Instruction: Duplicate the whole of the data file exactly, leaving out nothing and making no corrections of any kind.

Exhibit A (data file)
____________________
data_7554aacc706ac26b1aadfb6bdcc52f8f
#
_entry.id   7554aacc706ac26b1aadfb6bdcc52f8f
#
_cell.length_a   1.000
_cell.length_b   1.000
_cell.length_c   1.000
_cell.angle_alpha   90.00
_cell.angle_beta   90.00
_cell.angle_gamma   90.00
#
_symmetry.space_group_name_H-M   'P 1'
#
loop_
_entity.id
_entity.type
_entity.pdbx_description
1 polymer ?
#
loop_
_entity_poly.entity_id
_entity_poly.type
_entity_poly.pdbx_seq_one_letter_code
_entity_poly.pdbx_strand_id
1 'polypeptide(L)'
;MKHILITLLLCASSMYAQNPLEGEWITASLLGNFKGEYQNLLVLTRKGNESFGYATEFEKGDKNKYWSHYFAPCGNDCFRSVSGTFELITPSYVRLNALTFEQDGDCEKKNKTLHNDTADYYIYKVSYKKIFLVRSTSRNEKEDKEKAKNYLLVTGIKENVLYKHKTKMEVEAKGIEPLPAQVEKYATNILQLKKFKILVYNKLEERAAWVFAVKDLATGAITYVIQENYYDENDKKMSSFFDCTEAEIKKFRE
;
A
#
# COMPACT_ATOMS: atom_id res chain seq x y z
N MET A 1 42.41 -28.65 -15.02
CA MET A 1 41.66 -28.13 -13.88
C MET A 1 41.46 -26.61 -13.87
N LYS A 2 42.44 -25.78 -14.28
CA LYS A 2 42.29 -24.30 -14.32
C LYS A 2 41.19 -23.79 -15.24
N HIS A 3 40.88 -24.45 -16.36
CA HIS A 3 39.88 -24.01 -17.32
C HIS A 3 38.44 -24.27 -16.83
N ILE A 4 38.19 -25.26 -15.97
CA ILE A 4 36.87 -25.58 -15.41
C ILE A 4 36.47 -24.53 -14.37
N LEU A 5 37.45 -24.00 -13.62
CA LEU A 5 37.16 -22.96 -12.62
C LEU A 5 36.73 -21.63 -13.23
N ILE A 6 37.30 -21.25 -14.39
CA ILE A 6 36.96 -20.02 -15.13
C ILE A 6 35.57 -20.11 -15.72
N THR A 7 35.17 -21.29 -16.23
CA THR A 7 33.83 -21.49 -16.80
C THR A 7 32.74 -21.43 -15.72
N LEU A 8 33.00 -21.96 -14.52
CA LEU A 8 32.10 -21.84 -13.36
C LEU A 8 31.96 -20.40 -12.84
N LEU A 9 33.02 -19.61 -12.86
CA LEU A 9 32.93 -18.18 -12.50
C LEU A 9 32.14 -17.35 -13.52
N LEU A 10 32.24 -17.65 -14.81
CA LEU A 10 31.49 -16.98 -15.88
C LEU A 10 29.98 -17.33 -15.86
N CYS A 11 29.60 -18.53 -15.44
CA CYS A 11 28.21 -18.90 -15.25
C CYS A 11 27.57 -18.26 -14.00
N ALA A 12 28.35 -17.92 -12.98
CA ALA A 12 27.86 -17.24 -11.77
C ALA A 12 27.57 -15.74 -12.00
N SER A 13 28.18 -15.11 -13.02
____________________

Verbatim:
data_7554aacc706ac26b1aadfb6bdcc52f8f
#
_entry.id   7554aacc706ac26b1aadfb6bdcc52f8f
#
_cell.length_a   1.000
_cell.length_b   1.000
_cell.length_c   1.000
_cell.angle_alpha   90.00
_cell.angle_beta   90.00
_cell.angle_gamma   90.00
#
_symmetry.space_group_name_H-M   'P 1'
#
loop_
_entity.id
_entity.type
_entity.pdbx_description
1 polymer ?
#
loop_
_entity_poly.entity_id
_entity_poly.type
_entity_poly.pdbx_seq_one_letter_code
_entity_poly.pdbx_strand_id
1 'polypeptide(L)'
;MKHILITLLLCASSMYAQNPLEGEWITASLLGNFKGEYQNLLVLTRKGNESFGYATEFEKGDKNKYWSHYFAPCGNDCFRSVSGTFELITPSYVRLNALTFEQDGDCEKKNKTLHNDTADYYIYKVSYKKIFLVRSTSRNEKEDKEKAKNYLLVTGIKENVLYKHKTKMEVEAKGIEPLPAQVEKYATNILQLKKFKILVYNKLEERAAWVFAVKDLATGAITYVIQENYYDENDKKMSSFFDCTEAEIKKFRE
;
A
#
# COMPACT_ATOMS: atom_id res chain seq x y z
N MET A 1 42.41 -28.65 -15.02
CA MET A 1 41.66 -28.13 -13.88
C MET A 1 41.46 -26.61 -13.87
N LYS A 2 42.44 -25.78 -14.28
CA LYS A 2 42.29 -24.30 -14.32
C LYS A 2 41.19 -23.79 -15.24
N HIS A 3 40.88 -24.45 -16.36
CA HIS A 3 39.88 -24.01 -17.32
C HIS A 3 38.44 -24.27 -16.83
N ILE A 4 38.19 -25.26 -15.97
CA ILE A 4 36.87 -25.58 -15.41
C ILE A 4 36.47 -24.53 -14.37
N LEU A 5 37.45 -24.00 -13.62
CA LEU A 5 37.16 -22.96 -12.62
C LEU A 5 36.73 -21.63 -13.23
N ILE A 6 37.30 -21.25 -14.39
CA ILE A 6 36.96 -20.02 -15.13
C ILE A 6 35.57 -20.11 -15.72
N THR A 7 35.17 -21.29 -16.23
CA THR A 7 33.83 -21.49 -16.80
C THR A 7 32.74 -21.43 -15.72
N LEU A 8 33.00 -21.96 -14.52
CA LEU A 8 32.10 -21.84 -13.36
C LEU A 8 31.96 -20.40 -12.84
N LEU A 9 33.02 -19.61 -12.86
CA LEU A 9 32.93 -18.18 -12.50
C LEU A 9 32.14 -17.35 -13.52
N LEU A 10 32.24 -17.65 -14.81
CA LEU A 10 31.49 -16.98 -15.88
C LEU A 10 29.98 -17.33 -15.86
N CYS A 11 29.60 -18.53 -15.44
CA CYS A 11 28.21 -18.90 -15.25
C CYS A 11 27.57 -18.26 -14.00
N ALA A 12 28.35 -17.92 -12.98
CA ALA A 12 27.86 -17.24 -11.77
C ALA A 12 27.57 -15.74 -12.00
N SER A 13 28.18 -15.11 -13.02